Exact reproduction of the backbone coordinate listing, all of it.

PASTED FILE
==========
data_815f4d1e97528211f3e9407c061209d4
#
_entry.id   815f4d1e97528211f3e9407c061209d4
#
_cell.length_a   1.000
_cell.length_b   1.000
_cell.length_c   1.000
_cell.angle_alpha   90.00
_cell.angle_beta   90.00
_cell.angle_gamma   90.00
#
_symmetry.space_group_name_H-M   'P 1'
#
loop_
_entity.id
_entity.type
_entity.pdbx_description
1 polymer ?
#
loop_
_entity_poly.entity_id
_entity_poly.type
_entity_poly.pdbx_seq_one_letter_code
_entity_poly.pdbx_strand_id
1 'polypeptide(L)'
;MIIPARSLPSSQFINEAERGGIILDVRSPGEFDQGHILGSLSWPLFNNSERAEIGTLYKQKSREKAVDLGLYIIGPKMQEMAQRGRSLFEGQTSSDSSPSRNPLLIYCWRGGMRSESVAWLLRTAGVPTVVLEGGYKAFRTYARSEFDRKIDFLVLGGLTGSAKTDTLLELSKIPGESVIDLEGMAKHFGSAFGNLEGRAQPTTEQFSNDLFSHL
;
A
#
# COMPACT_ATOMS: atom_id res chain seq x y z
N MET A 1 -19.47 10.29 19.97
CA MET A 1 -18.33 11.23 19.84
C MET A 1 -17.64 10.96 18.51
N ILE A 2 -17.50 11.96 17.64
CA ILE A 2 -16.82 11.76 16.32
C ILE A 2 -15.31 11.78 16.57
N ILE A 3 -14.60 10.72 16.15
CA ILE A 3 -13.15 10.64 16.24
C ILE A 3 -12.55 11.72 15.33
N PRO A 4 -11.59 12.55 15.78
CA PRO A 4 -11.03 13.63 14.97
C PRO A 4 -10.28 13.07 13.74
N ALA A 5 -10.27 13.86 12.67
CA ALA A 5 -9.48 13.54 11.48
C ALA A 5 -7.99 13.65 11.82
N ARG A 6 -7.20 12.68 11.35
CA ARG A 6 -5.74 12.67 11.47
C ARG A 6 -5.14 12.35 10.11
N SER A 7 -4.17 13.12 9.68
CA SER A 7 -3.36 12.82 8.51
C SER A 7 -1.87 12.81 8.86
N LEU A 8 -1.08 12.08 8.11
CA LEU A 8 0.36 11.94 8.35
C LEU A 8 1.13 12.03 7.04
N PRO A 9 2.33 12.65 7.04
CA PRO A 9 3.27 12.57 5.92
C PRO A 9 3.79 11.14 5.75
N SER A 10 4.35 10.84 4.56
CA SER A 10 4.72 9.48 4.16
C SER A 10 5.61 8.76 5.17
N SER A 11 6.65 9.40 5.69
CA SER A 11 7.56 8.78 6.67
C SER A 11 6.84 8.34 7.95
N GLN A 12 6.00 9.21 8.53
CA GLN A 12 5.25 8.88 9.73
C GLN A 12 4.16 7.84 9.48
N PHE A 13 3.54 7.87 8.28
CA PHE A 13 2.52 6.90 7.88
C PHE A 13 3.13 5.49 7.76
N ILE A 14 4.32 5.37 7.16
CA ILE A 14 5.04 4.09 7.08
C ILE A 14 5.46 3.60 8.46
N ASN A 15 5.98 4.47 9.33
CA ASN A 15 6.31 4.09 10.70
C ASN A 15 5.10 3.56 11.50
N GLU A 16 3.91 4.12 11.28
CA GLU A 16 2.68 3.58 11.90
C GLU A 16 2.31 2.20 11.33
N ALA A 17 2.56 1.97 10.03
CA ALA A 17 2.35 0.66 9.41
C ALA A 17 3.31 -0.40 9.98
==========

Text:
data_815f4d1e97528211f3e9407c061209d4
#
_entry.id   815f4d1e97528211f3e9407c061209d4
#
_cell.length_a   1.000
_cell.length_b   1.000
_cell.length_c   1.000
_cell.angle_alpha   90.00
_cell.angle_beta   90.00
_cell.angle_gamma   90.00
#
_symmetry.space_group_name_H-M   'P 1'
#
loop_
_entity.id
_entity.type
_entity.pdbx_description
1 polymer ?
#
loop_
_entity_poly.entity_id
_entity_poly.type
_entity_poly.pdbx_seq_one_letter_code
_entity_poly.pdbx_strand_id
1 'polypeptide(L)'
;MIIPARSLPSSQFINEAERGGIILDVRSPGEFDQGHILGSLSWPLFNNSERAEIGTLYKQKSREKAVDLGLYIIGPKMQEMAQRGRSLFEGQTSSDSSPSRNPLLIYCWRGGMRSESVAWLLRTAGVPTVVLEGGYKAFRTYARSEFDRKIDFLVLGGLTGSAKTDTLLELSKIPGESVIDLEGMAKHFGSAFGNLEGRAQPTTEQFSNDLFSHL
;
A
#
# COMPACT_ATOMS: atom_id res chain seq x y z
N MET A 1 -19.47 10.29 19.97
CA MET A 1 -18.33 11.23 19.84
C MET A 1 -17.64 10.96 18.51
N ILE A 2 -17.50 11.96 17.64
CA ILE A 2 -16.82 11.76 16.32
C ILE A 2 -15.31 11.78 16.57
N ILE A 3 -14.60 10.72 16.15
CA ILE A 3 -13.15 10.64 16.24
C ILE A 3 -12.55 11.72 15.33
N PRO A 4 -11.59 12.55 15.78
CA PRO A 4 -11.03 13.63 14.97
C PRO A 4 -10.28 13.07 13.74
N ALA A 5 -10.27 13.86 12.67
CA ALA A 5 -9.48 13.54 11.48
C ALA A 5 -7.99 13.65 11.82
N ARG A 6 -7.20 12.68 11.35
CA ARG A 6 -5.74 12.67 11.47
C ARG A 6 -5.14 12.35 10.11
N SER A 7 -4.17 13.12 9.68
CA SER A 7 -3.36 12.82 8.51
C SER A 7 -1.87 12.81 8.86
N LEU A 8 -1.08 12.08 8.11
CA LEU A 8 0.36 11.94 8.35
C LEU A 8 1.13 12.03 7.04
N PRO A 9 2.33 12.65 7.04
CA PRO A 9 3.27 12.57 5.92
C PRO A 9 3.79 11.14 5.75
N SER A 10 4.35 10.84 4.56
CA SER A 10 4.72 9.48 4.16
C SER A 10 5.61 8.76 5.17
N SER A 11 6.65 9.40 5.69
CA SER A 11 7.56 8.78 6.67
C SER A 11 6.84 8.34 7.95
N GLN A 12 6.00 9.21 8.53
CA GLN A 12 5.25 8.88 9.73
C GLN A 12 4.16 7.84 9.48
N PHE A 13 3.54 7.87 8.28
CA PHE A 13 2.52 6.90 7.88
C PHE A 13 3.13 5.49 7.76
N ILE A 14 4.32 5.37 7.16
CA ILE A 14 5.04 4.09 7.08
C ILE A 14 5.46 3.60 8.46
N ASN A 15 5.98 4.47 9.33
CA ASN A 15 6.31 4.09 10.70
C ASN A 15 5.10 3.56 11.50
N GLU A 16 3.91 4.12 11.28
CA GLU A 16 2.68 3.58 11.90
C GLU A 16 2.31 2.20 11.33
N ALA A 17 2.56 1.97 10.03
CA ALA A 17 2.35 0.66 9.41
C ALA A 17 3.31 -0.40 9.98